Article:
Parent Don’t You Dare Not Send Your Child To School On The First Day

This is where I draw the line with parents. We have to do our part by sending the students to school on the first day. We have to be accountable for making sure our children are in their classroom and ready to start the new school year fresh.

It’s no one else’s responsibility to get them up and get them there. I know the old mindset was, “oh, it’s the first day, they won’t miss much.” For some parents, it’s the whole first week.

The truth is that they miss a lot.

The first days of school are filled with introductions.

  • Introductions to the teacher’s grading rubric
  • The teacher’s classroom schedule
  • Up and coming important projects. \
  • Important supplies needed
  • The opportunity to meet classmates.
  • Whether or not your child gets the class they want.

If your child is in high school, he or she  may miss an important assignment. Yep, even on the first day.

What most parents don’t understand is that your child runs the risk of losing their seat at the school as well. No call, no show can mean you are forced to search for a new school.

Summer learning loss is another reason students need to be present on the first day. If not engaged in educational programs, students lost a lot more than you know on summer vacation. Get them there, make sure of it, promise yourself.

Some teachers and staff have spent the entire month in professional development workshops to be what our children need.  Principals are planning on greeting students in style and learning needs to start from day one. If this is the school you’ve chosen to send your kids to, show up prepared; let’s make a pact with one another to make sure we show up everyday.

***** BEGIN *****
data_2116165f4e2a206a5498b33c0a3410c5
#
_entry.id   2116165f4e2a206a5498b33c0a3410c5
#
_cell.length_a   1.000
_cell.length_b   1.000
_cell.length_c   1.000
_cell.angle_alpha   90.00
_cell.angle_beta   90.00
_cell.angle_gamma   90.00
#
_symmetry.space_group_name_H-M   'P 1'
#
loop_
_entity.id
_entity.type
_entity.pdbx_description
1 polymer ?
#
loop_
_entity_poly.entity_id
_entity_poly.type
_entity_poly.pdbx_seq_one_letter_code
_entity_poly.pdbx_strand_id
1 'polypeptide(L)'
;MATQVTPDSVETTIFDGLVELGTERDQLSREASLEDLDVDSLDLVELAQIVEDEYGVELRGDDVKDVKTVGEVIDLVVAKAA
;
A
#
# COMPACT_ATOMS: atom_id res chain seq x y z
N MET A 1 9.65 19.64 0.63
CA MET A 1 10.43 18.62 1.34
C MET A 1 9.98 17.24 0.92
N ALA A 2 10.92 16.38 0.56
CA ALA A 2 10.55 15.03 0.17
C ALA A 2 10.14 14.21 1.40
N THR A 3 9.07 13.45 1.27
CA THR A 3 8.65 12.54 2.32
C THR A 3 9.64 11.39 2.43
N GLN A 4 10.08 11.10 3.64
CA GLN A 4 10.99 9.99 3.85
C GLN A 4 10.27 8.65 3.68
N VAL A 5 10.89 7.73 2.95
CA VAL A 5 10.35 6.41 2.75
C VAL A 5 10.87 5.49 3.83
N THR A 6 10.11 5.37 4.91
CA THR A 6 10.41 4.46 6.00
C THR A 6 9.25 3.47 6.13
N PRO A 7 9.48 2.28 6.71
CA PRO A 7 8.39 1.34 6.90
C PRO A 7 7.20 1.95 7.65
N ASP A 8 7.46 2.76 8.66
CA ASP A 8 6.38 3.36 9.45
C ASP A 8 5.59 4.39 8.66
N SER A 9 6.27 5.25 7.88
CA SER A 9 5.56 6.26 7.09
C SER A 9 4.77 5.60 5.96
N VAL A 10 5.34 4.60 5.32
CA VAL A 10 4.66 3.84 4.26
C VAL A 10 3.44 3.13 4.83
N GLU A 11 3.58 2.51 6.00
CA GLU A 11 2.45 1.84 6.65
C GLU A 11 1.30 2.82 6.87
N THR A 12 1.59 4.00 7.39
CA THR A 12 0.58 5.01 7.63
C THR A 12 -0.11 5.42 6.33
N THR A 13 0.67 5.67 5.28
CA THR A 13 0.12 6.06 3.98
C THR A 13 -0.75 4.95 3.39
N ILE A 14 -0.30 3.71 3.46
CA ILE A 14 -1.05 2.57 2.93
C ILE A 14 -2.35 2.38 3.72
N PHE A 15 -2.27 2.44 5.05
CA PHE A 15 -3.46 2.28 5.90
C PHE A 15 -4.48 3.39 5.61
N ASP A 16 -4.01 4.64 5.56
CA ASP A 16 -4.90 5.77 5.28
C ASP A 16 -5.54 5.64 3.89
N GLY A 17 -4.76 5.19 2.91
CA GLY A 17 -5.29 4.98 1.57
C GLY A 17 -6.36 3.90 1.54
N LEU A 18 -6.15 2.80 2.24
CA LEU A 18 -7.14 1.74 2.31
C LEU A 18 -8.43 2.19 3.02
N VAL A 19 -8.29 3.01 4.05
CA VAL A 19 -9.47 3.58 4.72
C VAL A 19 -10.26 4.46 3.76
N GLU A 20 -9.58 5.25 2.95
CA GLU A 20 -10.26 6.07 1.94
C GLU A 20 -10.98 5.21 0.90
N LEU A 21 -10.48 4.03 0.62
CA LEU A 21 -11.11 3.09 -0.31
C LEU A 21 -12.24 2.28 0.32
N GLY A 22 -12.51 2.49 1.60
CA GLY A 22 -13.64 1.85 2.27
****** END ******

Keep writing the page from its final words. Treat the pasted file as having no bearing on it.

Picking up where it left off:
One-three days of class missed per month for students costs them a year of learning. This may be old news but let me tell you my story. My daughter missed so much school last year due to illness that  each time it took weeks for her to catch up. It also affected her emotionally. She was so upset when she fell behind. I recall a conversation where she told me “Mom, I planned on really doing well this year. I feel bad that I didn’t make honor roll.” She felt defeated. I had to encourage her and we pushed through it. She still did not finish as strong as she had hoped.

Just say, for instance, that you are like the parent I used to be. You are holding multiple seats in the district waiting for the perfect one to call. Make the best choice! Choose which seat is best for your child. Notify the other schools that your child will not be attending and let someone else have the seat.

Don’t we want schools to be more open about where their seats are? Don’t hold on to one you know you have no plans to use.  Don’t let your children stay home because you  have not decided if we will send them to school A or B.  Again, they lose out.

All of that being said, make your children show up and Show Up Ready!


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